Tuesday, May 26, 2015

"Maoris and Law"

Just an interesting tidbit from the NZ Herald - 80 years ago.



 The interesting mental attitude of the Maori in regard to penalties inflicted by the law was remarked upon by Bishop Williams, of Waiapu, when speaking before the Wellington Philosophical Society.

"He apparently regards each transaction as complete in itself," said the speaker. "He does something which, by the laws of the game, incurs a penalty; he pays the penalty and considers the account closed. This philosophic attitude makes him a good prisoner, and the chief gaoler in Napier remarked a few years ago that if all the prisoners were Maori his post would be a sinecure.

"A most important result springs from this. A Maori who has broken the law does not become a criminal; he may have been in gaol, but there is nothing of the gaol-bird about him. He may, and frequently does, become a most respectable member of society. Of course, the mental process is not confined to the delinquent; his friends look at it in the same light. If the pakeha could only adopt a similar attitude crime would be greatly reduced. "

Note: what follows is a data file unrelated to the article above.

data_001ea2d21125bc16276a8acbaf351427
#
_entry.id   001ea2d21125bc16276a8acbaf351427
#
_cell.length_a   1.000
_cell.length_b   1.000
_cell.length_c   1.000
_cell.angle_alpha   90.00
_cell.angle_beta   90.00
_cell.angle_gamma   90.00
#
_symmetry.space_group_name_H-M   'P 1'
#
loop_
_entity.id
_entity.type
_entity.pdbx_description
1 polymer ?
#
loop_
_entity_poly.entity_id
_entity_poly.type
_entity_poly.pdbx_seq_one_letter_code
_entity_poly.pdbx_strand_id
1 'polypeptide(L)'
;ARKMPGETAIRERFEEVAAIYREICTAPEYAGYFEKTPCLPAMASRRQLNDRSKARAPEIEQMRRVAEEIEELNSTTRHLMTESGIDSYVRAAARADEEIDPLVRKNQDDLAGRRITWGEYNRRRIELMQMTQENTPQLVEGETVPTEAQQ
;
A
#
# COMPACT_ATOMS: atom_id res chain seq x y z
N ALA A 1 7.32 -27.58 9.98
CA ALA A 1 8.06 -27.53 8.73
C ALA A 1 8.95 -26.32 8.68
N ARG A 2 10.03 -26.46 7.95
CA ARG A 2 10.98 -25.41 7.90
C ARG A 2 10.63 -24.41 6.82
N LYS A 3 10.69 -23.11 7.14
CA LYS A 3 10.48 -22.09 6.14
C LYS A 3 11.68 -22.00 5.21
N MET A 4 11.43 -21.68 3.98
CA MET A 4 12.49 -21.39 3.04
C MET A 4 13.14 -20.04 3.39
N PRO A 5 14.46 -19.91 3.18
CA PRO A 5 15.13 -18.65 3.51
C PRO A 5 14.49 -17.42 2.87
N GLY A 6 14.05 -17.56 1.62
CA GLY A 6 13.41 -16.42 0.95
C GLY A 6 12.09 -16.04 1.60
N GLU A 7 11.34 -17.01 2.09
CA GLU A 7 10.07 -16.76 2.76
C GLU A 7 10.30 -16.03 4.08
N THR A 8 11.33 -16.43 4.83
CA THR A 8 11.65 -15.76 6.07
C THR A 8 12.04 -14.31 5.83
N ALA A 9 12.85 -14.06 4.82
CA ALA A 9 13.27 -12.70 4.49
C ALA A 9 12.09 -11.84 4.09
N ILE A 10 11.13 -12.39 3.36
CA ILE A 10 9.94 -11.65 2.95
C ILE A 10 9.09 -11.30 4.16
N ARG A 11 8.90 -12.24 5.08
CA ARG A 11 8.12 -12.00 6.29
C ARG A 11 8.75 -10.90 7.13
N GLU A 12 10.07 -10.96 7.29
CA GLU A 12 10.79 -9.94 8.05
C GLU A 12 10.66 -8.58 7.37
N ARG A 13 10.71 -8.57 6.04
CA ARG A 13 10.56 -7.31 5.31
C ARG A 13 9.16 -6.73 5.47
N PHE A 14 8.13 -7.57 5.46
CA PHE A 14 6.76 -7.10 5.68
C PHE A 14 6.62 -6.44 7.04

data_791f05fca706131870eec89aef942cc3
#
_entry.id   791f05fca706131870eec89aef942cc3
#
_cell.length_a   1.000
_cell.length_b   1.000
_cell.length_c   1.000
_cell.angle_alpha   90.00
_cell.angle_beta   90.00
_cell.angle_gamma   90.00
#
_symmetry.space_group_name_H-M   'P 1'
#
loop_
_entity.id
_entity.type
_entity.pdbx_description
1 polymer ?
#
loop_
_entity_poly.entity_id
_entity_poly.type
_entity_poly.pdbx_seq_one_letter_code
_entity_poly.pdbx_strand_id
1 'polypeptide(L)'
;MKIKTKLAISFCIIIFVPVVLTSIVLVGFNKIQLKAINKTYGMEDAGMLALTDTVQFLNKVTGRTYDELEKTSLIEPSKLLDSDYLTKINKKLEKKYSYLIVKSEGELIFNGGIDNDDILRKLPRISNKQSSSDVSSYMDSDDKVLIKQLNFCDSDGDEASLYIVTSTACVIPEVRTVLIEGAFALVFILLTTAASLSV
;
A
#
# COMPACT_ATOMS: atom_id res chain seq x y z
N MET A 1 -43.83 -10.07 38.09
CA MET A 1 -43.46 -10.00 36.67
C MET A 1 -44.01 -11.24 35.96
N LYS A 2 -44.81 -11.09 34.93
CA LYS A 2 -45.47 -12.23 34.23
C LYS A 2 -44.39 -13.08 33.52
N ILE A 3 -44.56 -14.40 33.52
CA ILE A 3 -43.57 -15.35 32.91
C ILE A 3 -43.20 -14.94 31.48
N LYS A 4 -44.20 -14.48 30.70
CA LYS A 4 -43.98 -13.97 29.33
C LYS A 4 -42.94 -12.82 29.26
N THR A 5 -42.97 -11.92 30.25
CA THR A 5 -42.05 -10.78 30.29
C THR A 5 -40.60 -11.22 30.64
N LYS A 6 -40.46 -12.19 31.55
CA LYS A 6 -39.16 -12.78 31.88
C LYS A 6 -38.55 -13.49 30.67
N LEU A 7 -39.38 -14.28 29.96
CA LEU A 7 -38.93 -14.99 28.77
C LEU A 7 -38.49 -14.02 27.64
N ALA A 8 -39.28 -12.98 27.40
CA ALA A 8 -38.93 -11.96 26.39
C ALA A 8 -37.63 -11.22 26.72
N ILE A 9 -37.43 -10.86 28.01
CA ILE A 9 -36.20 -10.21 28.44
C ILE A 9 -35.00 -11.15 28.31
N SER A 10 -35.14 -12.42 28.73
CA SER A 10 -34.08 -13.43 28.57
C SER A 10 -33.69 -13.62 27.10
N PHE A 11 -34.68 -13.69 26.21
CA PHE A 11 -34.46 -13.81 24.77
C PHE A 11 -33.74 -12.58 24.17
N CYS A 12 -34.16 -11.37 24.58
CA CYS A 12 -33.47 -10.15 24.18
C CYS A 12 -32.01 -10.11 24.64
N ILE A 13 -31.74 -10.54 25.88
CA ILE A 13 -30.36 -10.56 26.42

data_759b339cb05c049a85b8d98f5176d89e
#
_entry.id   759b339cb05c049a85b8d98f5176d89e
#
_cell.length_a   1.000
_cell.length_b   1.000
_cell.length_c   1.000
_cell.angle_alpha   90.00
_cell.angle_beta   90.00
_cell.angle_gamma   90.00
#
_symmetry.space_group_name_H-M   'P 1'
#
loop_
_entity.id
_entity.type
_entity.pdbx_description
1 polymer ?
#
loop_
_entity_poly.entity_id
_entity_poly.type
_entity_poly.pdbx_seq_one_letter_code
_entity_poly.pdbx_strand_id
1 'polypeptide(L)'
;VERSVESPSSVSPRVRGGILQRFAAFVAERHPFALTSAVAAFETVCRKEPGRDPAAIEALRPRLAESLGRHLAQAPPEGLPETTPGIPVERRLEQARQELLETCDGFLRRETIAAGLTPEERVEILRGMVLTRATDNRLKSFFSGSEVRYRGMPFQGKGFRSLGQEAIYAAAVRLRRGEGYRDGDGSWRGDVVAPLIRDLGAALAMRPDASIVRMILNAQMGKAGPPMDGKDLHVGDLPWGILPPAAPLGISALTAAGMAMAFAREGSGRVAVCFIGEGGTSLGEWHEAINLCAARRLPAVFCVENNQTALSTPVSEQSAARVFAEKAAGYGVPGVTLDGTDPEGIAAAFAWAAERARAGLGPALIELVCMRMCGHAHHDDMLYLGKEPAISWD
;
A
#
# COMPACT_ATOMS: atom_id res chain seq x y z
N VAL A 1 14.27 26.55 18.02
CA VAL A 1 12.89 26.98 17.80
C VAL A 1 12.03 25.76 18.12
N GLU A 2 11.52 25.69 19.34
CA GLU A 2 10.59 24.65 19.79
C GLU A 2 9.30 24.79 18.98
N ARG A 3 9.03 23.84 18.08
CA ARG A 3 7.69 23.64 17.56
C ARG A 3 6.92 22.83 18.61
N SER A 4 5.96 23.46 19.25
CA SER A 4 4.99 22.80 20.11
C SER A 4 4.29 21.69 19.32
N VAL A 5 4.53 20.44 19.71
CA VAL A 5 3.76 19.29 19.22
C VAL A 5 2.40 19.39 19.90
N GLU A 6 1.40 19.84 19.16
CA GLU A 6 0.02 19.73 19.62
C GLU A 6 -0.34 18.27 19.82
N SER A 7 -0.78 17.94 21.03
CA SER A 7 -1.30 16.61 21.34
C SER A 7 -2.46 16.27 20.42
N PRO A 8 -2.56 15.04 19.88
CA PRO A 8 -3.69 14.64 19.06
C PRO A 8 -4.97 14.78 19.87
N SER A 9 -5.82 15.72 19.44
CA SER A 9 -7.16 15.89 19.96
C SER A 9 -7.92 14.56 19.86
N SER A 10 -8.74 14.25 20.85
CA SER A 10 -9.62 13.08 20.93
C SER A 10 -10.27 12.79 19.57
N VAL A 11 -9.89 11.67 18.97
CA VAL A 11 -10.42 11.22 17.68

There is still something in this. From my observation Maori have a stronger inclination towards redemption. The rangatahi courts possibly reflect this. Our prisons today may be half full with Maori but I doubt that'd be the case under a Maori justice system. Pakeha clearly didn't take Bishop Williams advice.


Anonymous said...

Its most unpalatable but its religion / spirituality that is to blame for these good outcomes. Who would have thought that something that is so last century and now seen as irrelevant would be a good influence. The Maori outcomes have gone backwards as their Christianity has become watered down by their old bogeymen.


Jigsaw said...

Impossible now to have two systems of justice and besides who would decide which person was to be judged in what system ? I think in 2015 any justification of anything by race is completely abhorrent. It's the casual racism of people that I find most offensive-as in saying that Maori do something better than others or some other racial group do something else better -or worse.